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Science Fiction Sad

This story contains themes or mentions of mental health issues.

Natalia's last words echoed through her head. I have no one to stay for. And the pain she had felt when her brain added Not anymore. The future held more knowledge than she could dream of, and a chance to explore and develop it - what more could a scientist want? she tried to tell herself, but there was one thing missing that she couldn't get back.


"Brace for time-warp," came the pleasantly nonchalant voice of the spaceship - shuttle, Natalia corrected herself. She had a lot to learn.


She braced herself, straining her ears and tensing her muscles for lightspeed. Around her, the other passengers were doing the same.


"We have arrived at Dock 27B, year 2292," the shuttle informed, and the doors parted. Confused, some passengers stayed in the brace position, thinking there had been a mistake, while some stood up, adjusting themselves to the change of gravity. Natalia straightened herself but remained seated.


The man sitting beside her, whom she had deliberately overlooked, now decided to speak. 


"We've come a long way," he said. Natalia continued to ignore him, assuming that he was trying to make small talk.


"What year are you from?" He persisted. His voice and manner of speaking was younger than his appearance, from which Natalia judged his age as roughly 60.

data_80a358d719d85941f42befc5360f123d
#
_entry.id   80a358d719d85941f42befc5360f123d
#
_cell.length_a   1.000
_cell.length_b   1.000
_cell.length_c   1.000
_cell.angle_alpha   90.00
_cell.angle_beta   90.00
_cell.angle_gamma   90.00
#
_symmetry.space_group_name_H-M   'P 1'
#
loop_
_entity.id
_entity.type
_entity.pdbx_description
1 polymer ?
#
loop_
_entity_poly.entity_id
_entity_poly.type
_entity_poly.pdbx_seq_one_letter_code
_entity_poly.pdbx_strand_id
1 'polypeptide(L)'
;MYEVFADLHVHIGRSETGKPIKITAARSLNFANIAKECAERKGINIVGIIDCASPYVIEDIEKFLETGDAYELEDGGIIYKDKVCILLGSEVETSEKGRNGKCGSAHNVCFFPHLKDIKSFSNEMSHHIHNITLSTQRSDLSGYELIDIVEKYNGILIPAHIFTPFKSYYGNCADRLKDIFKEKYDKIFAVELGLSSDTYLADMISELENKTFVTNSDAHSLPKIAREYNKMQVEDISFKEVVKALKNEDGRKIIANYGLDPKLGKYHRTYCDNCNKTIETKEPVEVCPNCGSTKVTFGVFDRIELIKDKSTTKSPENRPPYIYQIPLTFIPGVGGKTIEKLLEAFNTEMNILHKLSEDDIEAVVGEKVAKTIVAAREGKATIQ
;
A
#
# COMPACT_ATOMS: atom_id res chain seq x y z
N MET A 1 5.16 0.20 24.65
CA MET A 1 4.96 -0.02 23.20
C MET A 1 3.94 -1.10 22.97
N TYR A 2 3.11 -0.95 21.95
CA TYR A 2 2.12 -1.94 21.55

"2033."


"Time-shuttles were just invented then weren't they? I'm from 2076," he volunteered, seeing that she had no intention of asking. "My name's Isaak." Natalia flinched and turned away. Don't show emotion, she repeated to herself in vain as a tear escaped from her eye. Emotions make people show compassion which makes emotional connection which you can't have again. No emotion.


"What's your name?" Isaak asked, mistaking her turning away for shyness.


"Sonya," she gasped before she could think. It became harder to suppress the tears as she remembered the last time she had used that name, and why she had given it up.


"Ni-" Isaak began, but luckily for Natalia he was interrupted by the appearance of a woman in red uniform. 


"Good morning scientists!" she chirped as Natalia dried her eyes. " My name is Kati and I'll be showing you to your quarters, which, I'm afraid, you will share with 3 of your fellow travelers. We've tried to match you in pairs of similar scientific expertise and timeline, with another opposite expertise pair for those who want to learn new things."


She herded them out of the shuttle and through Dock 27B. 


"You're here in year 2292 because according to True Time nothing past this moment (I mean this moment, etc) has happened yet, so welcome to the current furthest place in time!" She beamed around at them proudly.


"Here we are. You'll find your preferred name, occupation and year on your door." They stopped at the junction between the corridor they had just walked down and a new corridor with closely-compacted doors. Kati read out names, four at a time, pointing to a door after each group and pausing to give them time to enter their dormitory before proceeding to the next group.


Natalia half-listened, trying to imagine what a futuristic observatory was like, until she was called and shepherded through her door.


She walked into a circular, cozy-looking community room, just the right blend of homely and futuristic, surrounded by four other rooms. The first door tag she read said Sonya ('preferred name'. They must've had hidden microphones in the shuttle), Astronomer, 2033. Uninterested in her roommates, who were beginning to filter in, Natalia entered her room.